Speaking faster when someone does not understand or speaking extra deliberately (staccato) can be an insult to the person who has asked for more clarification. Since we know that metronomes can ease a crying infant if set to the beat of a mother’s resting heart rate, how much more important is it that we speak with a well paced speed. Your speed demonstrates urgency and yet control to manage the expectations on the other side of the phone.


Speed can affect pronunciation but it can also make you have to repeat yourself. Should a customer ask you to repeat, find another way to say what you said. When you speak this time, watch your pace, pronunciation and tone. Be careful not to speak so slow that the other person senses any condescension. Ensure that you remain in a positive disposition.

 

  1. Name
  2. When working with the Virtual Bank training team at LaSalle Bank in downtown Chicago, using the customer’s name was among the key metrics online teller calls were evaluated. An agent would lose points for not learning and using an account holder’s name.



Ask for a customer's name


Asking a customer’s name is one of the few closed questions you can ask while establishing rapport with a customer having challenges. Knowing the customer’s name can also assist you later in the call when you need to summarize and present action items.

When you have asked, “With whom am I speaking” or “May I have your name, please?” you have demonstrated utmost thoughtfulness to the customer. When you forget or do not know the customer’s name, you can lose all the respect you could have been earning by asking so late or forgetting so remember to¬†write it down and insert the customer’s name intermittently during your interaction.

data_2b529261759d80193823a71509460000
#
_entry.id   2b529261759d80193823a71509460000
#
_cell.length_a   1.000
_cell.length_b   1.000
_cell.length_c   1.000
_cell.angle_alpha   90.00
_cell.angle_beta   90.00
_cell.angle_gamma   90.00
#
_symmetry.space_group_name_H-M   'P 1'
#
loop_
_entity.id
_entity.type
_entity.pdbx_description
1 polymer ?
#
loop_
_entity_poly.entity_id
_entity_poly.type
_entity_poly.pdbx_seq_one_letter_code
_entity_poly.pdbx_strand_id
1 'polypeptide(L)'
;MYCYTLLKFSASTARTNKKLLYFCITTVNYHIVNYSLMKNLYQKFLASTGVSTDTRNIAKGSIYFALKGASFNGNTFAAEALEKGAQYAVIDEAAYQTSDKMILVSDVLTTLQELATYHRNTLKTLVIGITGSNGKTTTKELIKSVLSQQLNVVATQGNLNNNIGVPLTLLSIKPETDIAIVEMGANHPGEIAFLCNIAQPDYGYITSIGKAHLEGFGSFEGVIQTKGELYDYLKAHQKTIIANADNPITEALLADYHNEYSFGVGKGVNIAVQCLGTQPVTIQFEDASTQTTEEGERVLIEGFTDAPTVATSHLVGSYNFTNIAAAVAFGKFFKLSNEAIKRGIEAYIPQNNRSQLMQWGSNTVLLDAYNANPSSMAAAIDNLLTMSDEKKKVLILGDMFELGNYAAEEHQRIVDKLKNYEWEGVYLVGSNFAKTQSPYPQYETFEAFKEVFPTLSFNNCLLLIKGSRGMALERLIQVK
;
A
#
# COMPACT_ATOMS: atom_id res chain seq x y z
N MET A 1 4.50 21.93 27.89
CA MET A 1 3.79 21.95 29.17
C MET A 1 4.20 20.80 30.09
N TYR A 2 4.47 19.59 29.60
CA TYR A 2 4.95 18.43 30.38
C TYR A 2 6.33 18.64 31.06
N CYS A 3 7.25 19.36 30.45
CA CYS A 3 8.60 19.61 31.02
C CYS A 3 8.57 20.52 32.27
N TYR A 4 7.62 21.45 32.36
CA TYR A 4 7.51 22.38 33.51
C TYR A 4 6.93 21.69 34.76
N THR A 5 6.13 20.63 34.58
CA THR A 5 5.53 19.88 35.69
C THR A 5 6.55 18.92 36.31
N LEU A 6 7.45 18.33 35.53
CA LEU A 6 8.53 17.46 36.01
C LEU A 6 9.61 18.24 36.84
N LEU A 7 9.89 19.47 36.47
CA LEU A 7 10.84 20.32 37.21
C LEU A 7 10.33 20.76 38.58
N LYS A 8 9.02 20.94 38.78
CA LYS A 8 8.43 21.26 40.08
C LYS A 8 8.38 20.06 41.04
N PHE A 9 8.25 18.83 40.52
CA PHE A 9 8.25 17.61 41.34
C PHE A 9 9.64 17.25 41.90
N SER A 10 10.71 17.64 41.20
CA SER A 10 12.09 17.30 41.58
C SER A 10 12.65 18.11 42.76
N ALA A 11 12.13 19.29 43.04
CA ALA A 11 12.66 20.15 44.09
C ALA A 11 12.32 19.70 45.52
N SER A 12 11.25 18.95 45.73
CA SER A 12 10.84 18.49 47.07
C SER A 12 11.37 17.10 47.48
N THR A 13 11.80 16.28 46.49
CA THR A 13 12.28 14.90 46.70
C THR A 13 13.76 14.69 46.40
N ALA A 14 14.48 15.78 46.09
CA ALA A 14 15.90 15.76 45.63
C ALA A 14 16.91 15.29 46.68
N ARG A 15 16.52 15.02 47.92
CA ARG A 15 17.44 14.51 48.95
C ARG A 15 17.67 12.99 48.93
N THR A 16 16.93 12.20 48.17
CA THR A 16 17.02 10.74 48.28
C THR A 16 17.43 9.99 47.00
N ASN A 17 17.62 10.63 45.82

In Person:


“May I have your name, please?” “How do you spell that?” and “Thank you, (use name here)” “How may I address you?”


Over the phone:

“With whom am I speaking?” “How do you spell that?” and “Thank you, (use name here)” “How may I address you?”

Asking “May I call you ____” may not be as polite as asking the customer how they would like to be referred in this interaction but it is moving in the right direction. Sometimes, we cannot assume male or female over the phone or via chat messaging with a customer so this gives the customer the power to confirm what name is most comfortable.

 

Customer Service is an exercise of willpower. Willpower is a muscle and you only get stronger by using it so keep improving on how you demonstrate a positive disposition, use customer’s names and manage your vocal cues in customer service. Though we cannot control what makes other’s happy, we can control those cues that make people feel less important. Even when handling a difficult issue or customer attitude, your control of yours it what makes you professionally invulnerable since you show authentic care, provide information with a respectful tone and make the effort to learn other’s names and understand their questions.


For more work on gaining fluency in customer service skill and language, sign up for or one of our upcoming Customer Service classes.


Read more about the 5 words Customers don't want to hear.